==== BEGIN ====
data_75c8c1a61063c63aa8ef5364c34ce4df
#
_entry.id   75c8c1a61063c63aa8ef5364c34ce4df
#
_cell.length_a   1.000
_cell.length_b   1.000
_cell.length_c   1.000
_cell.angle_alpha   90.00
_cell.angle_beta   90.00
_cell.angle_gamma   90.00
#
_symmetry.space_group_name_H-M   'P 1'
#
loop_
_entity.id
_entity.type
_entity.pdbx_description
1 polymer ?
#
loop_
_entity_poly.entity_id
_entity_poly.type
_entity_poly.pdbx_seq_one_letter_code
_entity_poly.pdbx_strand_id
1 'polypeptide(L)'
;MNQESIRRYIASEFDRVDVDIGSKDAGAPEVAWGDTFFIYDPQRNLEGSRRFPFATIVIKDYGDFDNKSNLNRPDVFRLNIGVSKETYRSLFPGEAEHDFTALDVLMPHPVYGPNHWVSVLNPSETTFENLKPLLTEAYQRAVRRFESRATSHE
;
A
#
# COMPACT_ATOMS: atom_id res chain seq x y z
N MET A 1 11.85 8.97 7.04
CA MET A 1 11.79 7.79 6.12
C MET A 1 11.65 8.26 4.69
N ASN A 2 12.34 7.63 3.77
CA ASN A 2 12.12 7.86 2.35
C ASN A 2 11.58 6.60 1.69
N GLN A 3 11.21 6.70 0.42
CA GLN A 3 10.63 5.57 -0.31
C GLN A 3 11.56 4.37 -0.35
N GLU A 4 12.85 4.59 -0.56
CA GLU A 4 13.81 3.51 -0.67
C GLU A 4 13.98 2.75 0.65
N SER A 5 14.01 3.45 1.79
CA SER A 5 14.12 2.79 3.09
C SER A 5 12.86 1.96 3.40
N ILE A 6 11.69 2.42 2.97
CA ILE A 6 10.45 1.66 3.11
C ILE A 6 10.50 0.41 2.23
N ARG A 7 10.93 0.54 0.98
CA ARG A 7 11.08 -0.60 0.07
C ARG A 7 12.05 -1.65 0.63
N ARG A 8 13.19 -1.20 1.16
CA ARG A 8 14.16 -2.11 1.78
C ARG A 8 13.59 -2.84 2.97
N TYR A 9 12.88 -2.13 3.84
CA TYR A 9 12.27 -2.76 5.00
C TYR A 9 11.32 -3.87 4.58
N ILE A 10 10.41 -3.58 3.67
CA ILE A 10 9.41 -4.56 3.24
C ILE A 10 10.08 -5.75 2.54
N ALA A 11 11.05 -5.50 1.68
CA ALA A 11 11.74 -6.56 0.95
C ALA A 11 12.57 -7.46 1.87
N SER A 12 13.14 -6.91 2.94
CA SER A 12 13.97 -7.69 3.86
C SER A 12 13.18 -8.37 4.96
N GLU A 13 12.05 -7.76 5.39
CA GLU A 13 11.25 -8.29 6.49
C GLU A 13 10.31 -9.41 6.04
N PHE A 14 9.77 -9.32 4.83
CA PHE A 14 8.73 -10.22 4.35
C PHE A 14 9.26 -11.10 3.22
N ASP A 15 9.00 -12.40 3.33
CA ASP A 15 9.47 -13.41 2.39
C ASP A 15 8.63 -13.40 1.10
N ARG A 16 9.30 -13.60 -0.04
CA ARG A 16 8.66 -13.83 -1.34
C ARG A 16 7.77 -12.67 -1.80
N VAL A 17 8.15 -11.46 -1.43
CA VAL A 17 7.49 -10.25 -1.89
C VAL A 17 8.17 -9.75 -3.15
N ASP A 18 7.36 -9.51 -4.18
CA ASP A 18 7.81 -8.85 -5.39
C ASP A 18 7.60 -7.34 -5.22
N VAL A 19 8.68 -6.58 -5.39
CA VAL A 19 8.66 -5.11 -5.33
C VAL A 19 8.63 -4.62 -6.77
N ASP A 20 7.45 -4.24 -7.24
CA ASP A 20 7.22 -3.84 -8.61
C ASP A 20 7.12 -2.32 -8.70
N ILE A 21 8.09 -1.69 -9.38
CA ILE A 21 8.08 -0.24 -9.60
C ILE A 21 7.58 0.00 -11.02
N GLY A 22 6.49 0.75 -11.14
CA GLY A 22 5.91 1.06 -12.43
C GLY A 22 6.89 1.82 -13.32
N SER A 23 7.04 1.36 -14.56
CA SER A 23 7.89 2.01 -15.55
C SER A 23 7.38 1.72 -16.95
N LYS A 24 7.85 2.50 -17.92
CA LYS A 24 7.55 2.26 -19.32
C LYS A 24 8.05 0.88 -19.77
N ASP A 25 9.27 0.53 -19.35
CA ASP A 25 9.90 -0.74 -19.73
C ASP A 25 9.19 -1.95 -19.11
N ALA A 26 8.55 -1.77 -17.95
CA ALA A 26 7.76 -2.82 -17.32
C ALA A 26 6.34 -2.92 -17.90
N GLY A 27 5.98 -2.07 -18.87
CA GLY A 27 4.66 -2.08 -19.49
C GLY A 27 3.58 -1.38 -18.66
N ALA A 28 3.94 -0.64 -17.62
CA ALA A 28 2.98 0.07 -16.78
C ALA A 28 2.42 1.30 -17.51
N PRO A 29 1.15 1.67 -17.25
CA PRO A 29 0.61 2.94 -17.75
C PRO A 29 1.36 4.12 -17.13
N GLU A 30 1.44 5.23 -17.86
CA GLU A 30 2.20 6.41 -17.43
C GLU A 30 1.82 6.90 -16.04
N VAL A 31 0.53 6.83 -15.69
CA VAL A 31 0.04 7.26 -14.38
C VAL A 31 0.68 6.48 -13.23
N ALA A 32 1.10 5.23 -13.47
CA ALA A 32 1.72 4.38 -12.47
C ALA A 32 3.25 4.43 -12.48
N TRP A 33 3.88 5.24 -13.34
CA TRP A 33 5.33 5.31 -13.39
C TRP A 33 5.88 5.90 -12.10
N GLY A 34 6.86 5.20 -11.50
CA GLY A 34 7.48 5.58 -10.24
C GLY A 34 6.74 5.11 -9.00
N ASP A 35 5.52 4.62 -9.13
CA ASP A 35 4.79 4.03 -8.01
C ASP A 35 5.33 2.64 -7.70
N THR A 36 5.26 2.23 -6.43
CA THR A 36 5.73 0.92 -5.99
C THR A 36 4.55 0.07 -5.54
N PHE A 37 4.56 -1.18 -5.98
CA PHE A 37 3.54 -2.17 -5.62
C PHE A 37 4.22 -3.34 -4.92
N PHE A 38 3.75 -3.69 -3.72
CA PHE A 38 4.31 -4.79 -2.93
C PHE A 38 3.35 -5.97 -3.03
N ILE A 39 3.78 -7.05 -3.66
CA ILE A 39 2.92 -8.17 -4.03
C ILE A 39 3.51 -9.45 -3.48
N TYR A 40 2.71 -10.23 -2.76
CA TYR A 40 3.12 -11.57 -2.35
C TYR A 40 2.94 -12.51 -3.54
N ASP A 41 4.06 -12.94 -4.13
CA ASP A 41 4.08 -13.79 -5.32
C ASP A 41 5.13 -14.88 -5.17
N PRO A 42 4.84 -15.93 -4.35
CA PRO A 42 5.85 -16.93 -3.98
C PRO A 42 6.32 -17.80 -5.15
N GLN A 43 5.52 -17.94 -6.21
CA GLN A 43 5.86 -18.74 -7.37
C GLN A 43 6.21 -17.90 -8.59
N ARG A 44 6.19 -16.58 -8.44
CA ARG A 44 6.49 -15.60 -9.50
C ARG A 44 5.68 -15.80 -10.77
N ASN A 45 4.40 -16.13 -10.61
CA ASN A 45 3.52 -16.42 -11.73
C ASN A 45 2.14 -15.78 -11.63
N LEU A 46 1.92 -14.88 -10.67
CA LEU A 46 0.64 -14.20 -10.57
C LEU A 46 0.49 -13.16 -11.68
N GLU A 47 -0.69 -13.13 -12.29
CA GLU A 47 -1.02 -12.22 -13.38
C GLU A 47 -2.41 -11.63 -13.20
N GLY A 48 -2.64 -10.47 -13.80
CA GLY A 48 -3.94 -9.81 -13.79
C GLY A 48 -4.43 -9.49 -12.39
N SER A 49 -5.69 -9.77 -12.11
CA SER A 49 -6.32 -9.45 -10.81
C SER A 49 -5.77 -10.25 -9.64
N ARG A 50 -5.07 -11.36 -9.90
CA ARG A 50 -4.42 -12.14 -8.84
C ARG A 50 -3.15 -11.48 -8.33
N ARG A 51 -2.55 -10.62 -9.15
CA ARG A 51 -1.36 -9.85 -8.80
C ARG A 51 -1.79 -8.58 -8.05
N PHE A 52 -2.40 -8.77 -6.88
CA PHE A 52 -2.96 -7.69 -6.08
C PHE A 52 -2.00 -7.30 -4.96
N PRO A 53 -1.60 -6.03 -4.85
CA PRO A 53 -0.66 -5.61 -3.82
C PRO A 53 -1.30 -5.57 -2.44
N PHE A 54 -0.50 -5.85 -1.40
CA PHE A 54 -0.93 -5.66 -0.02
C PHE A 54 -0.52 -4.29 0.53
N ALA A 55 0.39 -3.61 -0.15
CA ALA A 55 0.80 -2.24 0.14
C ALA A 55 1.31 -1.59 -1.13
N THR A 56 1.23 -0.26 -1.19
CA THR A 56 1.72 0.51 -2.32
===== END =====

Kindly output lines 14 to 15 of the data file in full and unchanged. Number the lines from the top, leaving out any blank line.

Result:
loop_
_entity.id